Mind the Learning Gap
Mind the Learning Gap
Once you reach a learning goal, it's a lot harder to restart the learning process than you remember.
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Learning new things is hard work. When you finally complete a project, you feel like you’re on top of the world. Everything is going your way, you’re smart and you can tackle anything. You deserve to take a break for a few weeks because you did such a good job and completed your project earlier than planned. It’s a dangerous time because you may fall in the learning gap, stalling your overall progress.
What is the learning gap? It’s the period between reaching a learning goal and starting to work on the next one. It’s dangerous, because if you stop for too long, you’ll break the habit that you built. Once you’ve stopped, it’ll be a lot harder to restart. While you’re still in the habit, it’s easy to swap the habit to work on the project you just finished for a new one. But if you have nothing productive to replace your previous project, you’re at risk to create a World of Warcraft or TV habit to fill the void in your schedule.
You’ll also break the momentum you have built if you stop for too long. If you keep working on a subject, it stays in the front of your mind and you’re building on the momentum of the previous sessions to improve. But if you want to keep improving on the same subject, but let things slide too far, you’ll need far more time to refresh your memory before getting started. It’s like when you come back from a vacation at work: you did not forget everything, but you’ll need some time to get your brain started again on the subject.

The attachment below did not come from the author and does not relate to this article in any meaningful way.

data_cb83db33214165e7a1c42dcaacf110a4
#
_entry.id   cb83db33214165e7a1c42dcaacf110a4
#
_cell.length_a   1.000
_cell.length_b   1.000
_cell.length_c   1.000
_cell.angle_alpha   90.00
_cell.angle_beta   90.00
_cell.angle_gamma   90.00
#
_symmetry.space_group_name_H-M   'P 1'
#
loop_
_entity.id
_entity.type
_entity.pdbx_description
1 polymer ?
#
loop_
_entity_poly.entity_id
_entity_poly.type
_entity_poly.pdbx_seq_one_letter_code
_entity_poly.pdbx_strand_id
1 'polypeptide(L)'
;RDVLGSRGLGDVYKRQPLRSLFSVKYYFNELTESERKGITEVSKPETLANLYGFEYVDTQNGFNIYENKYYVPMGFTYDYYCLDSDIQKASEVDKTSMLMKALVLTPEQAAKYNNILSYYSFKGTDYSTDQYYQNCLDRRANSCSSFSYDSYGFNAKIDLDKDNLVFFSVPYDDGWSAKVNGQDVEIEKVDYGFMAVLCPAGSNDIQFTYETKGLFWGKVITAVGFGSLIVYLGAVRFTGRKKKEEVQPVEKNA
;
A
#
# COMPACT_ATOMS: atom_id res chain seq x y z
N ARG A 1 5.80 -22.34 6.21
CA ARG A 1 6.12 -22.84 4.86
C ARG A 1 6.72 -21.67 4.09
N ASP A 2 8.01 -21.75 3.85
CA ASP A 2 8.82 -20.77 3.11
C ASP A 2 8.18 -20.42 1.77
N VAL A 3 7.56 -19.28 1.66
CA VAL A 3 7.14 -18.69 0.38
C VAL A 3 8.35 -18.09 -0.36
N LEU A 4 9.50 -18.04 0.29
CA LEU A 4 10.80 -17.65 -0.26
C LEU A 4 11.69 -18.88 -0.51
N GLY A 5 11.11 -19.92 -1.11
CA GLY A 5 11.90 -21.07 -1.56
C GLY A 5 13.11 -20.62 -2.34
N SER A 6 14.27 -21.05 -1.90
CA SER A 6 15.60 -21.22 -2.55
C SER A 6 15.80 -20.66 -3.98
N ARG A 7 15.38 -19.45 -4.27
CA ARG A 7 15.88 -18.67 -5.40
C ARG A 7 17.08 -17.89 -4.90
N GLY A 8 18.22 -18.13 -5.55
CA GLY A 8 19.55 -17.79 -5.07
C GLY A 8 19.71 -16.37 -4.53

How do you fight this? You need to have a new project or a task already ready to go when you finish something so you can cross the gap. When you finish a task is the worst time to decide what is the next thing to do. You won’t be in the right state of mind for planning when you’re celebrating your completed project. It can easily lead to procrastination: if what you have to do next is not clear, your brain will do its best to avoid the problem by redirecting your attention to less productive pursuits.
So, when a project is coming to a close, you should already have taken a good look at your bucket list and have chosen what is the next thing you’ll do. When you’re done, you can more to something new immediately, and since you’ve been planning for a while you’ll anticipate playing with your new toys.
I’m not against rewarding yourself with a few days off, or taking a vacation to disconnect completely from everything computer-related to come back to it with a fresh perspective. But in that case, you must be mindful of the gap and jump back into learning when the break is over, or you’ll have to start from scratch building the habit. Keep the momentum going to fight procrastination and you’ll thank yourself for it.
Published at DZone with permission of Cindy Potvin , DZone MVB. See the original article here.
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